This is a very important question. Moisture is a problem with fresh concrete slabs, and if you install your floor in a wet slab you will have a lot of problems in the future.
Variables that affects the concrete moisture include:ambient relative humidity, concrete permeability, amount of water in the concrete when it is placed, slab thickness, presence (and thickness) of a vapor barrier in contact with the slab bottom, and method used to finish the surface.
Here you have the needs depending on the type of floor to be installed:
Impermeable flooring (Vynil, for example): Internal relative humidity around 85% or surface moisture–vapor emission rates (MVER) of 3-5 pounds of moisture per square-feet over 24 hours
Wood floors: 75% internal relative humidity and an MVER of 3 pounds of moisture per square-feet over 24 hours (National Wood Flooring Association recommendation)
In practical terms, just remember that to achieve the recommendations it takes time. In normal average conditions (relative humidity around 50% most of the time and temperature above 65F, concrete water-cement ratio of 50%) a 4-inch slab can take up to 3 months to dry before you can apply a floor there. But remember that this 3 month period starts only when the cement is dry.
You have some specific tests for that, that are too technical to describe here. Just to mention, the calcium-chloride test and the internal relative humidity test are tow that can be applied for this evaluation.
One of the most important features is the vapor barrier/vapor retarder. Without a vapor barrier the slab will never dry out. That’s why the construction codes put the obligation to use a 6 mils vapor barrier there. The 10mils and also the 15 mils poly sheet can better control the moisture. The best location for the vapor barrier is in direct contact with the bottom of the slab.
If insulation is used over the concrete slab a 4-month drying time should be respected before installing the EPS (normally the EPS absorbs 0.5% by volume).
To have more detailed information about that you can click hereand check the Concrete Construction magazine
How much snow can a roof support? It depends on the way you design it.
780 CMR Commercial Mass State Building Code Table 1604.11 provides snow load for roofs. The Ground Snow Load ranges from 45 lbs to 65 lbs per horizontal square foot depending on each community and the zone in which it is located. The Residential Code 5301.2(5) for 1 and 2 families’ ground snow ranges offer different values again depending on the community and zone of 25 lbs. to 50 lbs. per horizontal square foot. To determine the snow load for your specific community and zone refer to the chart.
A flat roof, gable roofs and roofs with multiple valleys and snow gathering points will vary the weight differential factors as will the number and type of roof coverings effect the value. First we have to presume that the structure has been constructed to sustain the minimum snow load requirements of the code.
The weight of snow/ice, not the depth, is critical in assessing a roof’s vulnerability. The water content of snow may range from 3% for very dry snow to 33% for wet, heavy snow to nearly 100% for ice. An inch of water depth weighs 5.2 psf. Thus, a roof designed to a carry a snow load of 20 lbs per horizontal square foot is expected to support nearly 12 inches of wet, heavy snow. If using the heaviest wet snow value for roof designed to sustain 40 psf of snow load then it can be viewed that it should be capable of supporting nearly 24″ inches of wet heavy snow. If the snow moisture content is less, the depth of snow for sustaining can be greater.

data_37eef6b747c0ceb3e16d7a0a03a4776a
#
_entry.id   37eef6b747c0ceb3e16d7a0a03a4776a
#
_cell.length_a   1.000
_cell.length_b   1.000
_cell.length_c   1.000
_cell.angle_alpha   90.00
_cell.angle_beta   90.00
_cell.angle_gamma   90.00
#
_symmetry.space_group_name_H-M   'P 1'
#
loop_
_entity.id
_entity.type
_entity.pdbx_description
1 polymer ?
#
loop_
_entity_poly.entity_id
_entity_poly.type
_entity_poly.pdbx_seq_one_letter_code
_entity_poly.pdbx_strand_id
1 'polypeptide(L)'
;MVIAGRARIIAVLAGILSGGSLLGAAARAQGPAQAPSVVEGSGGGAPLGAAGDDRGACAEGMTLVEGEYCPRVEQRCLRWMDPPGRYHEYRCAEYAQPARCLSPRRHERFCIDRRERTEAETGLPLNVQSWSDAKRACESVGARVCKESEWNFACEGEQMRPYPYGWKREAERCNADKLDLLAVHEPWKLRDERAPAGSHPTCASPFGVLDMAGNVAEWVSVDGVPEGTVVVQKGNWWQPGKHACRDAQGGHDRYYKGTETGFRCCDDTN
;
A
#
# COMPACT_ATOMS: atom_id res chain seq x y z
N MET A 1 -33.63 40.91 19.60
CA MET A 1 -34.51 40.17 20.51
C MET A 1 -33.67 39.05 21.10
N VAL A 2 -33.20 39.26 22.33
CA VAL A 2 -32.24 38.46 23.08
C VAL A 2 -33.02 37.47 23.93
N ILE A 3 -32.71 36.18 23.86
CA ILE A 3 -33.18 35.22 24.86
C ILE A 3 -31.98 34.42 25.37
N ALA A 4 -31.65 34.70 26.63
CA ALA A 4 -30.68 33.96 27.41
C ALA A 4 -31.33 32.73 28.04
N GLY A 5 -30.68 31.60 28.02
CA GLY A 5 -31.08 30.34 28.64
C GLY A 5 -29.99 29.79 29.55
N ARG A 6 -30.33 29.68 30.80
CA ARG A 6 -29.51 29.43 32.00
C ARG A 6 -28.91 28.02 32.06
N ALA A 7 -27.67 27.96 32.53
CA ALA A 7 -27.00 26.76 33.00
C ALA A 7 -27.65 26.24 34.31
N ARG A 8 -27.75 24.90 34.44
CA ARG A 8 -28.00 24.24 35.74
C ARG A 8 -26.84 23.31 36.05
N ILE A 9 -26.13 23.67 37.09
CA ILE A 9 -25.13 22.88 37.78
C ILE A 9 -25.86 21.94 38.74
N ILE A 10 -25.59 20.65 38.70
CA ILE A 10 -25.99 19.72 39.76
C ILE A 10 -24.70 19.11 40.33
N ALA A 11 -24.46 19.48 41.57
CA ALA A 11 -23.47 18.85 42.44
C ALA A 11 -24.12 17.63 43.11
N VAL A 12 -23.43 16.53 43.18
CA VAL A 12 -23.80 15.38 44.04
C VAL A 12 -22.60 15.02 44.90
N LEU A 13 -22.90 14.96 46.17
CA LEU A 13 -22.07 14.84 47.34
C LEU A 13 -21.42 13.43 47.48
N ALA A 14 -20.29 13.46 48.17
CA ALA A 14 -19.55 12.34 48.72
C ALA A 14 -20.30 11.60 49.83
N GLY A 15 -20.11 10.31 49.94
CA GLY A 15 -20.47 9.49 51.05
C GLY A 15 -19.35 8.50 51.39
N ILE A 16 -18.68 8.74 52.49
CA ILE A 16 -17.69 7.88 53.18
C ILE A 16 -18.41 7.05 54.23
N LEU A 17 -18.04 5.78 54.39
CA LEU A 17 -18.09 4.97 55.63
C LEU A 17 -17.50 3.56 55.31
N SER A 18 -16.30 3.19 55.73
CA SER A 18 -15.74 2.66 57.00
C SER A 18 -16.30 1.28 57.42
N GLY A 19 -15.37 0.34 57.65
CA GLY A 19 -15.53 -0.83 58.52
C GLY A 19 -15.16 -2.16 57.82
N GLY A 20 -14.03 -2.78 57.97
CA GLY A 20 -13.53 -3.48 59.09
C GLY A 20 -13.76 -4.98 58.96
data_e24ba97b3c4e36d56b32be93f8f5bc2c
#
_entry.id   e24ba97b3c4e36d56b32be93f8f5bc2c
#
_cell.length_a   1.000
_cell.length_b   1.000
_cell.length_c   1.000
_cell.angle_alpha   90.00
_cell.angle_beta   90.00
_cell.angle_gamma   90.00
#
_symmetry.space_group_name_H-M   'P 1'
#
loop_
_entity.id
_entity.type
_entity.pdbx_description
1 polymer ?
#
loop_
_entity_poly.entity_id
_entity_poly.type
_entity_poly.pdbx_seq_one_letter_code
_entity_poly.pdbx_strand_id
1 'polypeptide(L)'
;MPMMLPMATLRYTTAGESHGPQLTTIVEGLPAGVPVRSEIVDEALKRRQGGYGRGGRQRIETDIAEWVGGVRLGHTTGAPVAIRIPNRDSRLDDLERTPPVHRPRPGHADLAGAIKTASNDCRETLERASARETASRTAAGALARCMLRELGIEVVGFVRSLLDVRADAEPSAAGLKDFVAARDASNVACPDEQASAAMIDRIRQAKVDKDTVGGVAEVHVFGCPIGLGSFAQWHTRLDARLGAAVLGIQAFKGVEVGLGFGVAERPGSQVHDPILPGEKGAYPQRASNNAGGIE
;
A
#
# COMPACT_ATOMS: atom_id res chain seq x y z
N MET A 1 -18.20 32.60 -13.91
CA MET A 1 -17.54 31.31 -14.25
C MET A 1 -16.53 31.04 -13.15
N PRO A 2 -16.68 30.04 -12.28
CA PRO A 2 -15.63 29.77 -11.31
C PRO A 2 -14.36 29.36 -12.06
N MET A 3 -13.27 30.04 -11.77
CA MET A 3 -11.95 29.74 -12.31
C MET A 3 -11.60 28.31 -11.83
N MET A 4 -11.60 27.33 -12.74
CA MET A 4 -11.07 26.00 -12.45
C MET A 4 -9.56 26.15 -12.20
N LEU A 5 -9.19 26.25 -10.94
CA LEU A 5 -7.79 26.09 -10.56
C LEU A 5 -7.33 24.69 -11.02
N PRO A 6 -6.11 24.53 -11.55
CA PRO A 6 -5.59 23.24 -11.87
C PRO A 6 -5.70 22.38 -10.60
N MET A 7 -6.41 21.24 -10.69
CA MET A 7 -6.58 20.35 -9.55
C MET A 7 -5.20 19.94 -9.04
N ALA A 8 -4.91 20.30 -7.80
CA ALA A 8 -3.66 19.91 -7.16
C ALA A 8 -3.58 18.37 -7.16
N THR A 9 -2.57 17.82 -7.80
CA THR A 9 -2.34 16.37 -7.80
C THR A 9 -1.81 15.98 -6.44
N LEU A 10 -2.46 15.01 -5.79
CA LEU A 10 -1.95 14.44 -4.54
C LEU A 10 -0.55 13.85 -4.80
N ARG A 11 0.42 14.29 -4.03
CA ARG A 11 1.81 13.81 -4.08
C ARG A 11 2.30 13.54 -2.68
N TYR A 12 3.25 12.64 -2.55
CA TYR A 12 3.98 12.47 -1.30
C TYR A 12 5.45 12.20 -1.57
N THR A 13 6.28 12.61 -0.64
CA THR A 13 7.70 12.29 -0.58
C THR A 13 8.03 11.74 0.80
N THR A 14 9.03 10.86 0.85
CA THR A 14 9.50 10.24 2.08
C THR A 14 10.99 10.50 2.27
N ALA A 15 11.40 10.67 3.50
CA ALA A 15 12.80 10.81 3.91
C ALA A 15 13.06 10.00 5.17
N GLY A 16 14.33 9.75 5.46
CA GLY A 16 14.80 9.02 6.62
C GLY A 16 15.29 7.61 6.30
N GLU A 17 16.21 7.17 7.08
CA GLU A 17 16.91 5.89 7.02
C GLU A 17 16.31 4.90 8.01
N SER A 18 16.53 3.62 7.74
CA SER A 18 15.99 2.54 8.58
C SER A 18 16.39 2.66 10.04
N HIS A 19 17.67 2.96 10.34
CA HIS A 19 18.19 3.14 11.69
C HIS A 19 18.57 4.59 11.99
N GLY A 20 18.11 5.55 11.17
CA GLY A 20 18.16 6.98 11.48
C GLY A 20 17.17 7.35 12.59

Please use this information as a tool to assist you . If you need more precise information please contact a structural engineer to measure your roof loads. Roof failures may not be solely attributed to built up snow, there may be other actions that occur that affect the roof structural stability and sustainability.
Regulations and codes are a pain in the neck for builders. But they are necessary, and some of them are really important to make your house a safer place to live. Deck railing codes are really important, and remember them when building your deck (if you are not using a contractor)
All decks higher than 30″ above grade must have a guardrail. But if your deck is lower than 30″ and you would like to install a railing system you must still meet code requirements. The International Residential Code (IRC) for single family houses requires guardrails to be at lest 36″ in height measured from the deck surface to the top of the rail. You are allowed to build taller guardrails as long as they conform to all other requirements stated in the code (click here to check all code recommendation for deck construction). Deck Cantilevers
Instead of putting a girder at the end of the joists, you’ll need a beam under the joists, so they can extend past that support. This framing style is called post and beam, and the overhang is a cantilever. If you would like to have a a cantilever deck the code have the rules in Section R507.5. Deck joists can cantilever up to 1/4 of the joist span. But you’ll notice when you look at the portion of the span table for joists with cantilevers that the joist span for decks with a cantilever is often less than the span for the same sized joist without cantilevers. The next subsection requires that solid blocking is required over the beam when there is a cantilever.
Even if your local code jurisdiction hasn’t adopted the 2015 IRC, most building officials will look favorably on an ICC sanctioned code provision. So run the table by your building official for approval before using it. And stick with a builder or contractor that understand the rules and local codes, of course.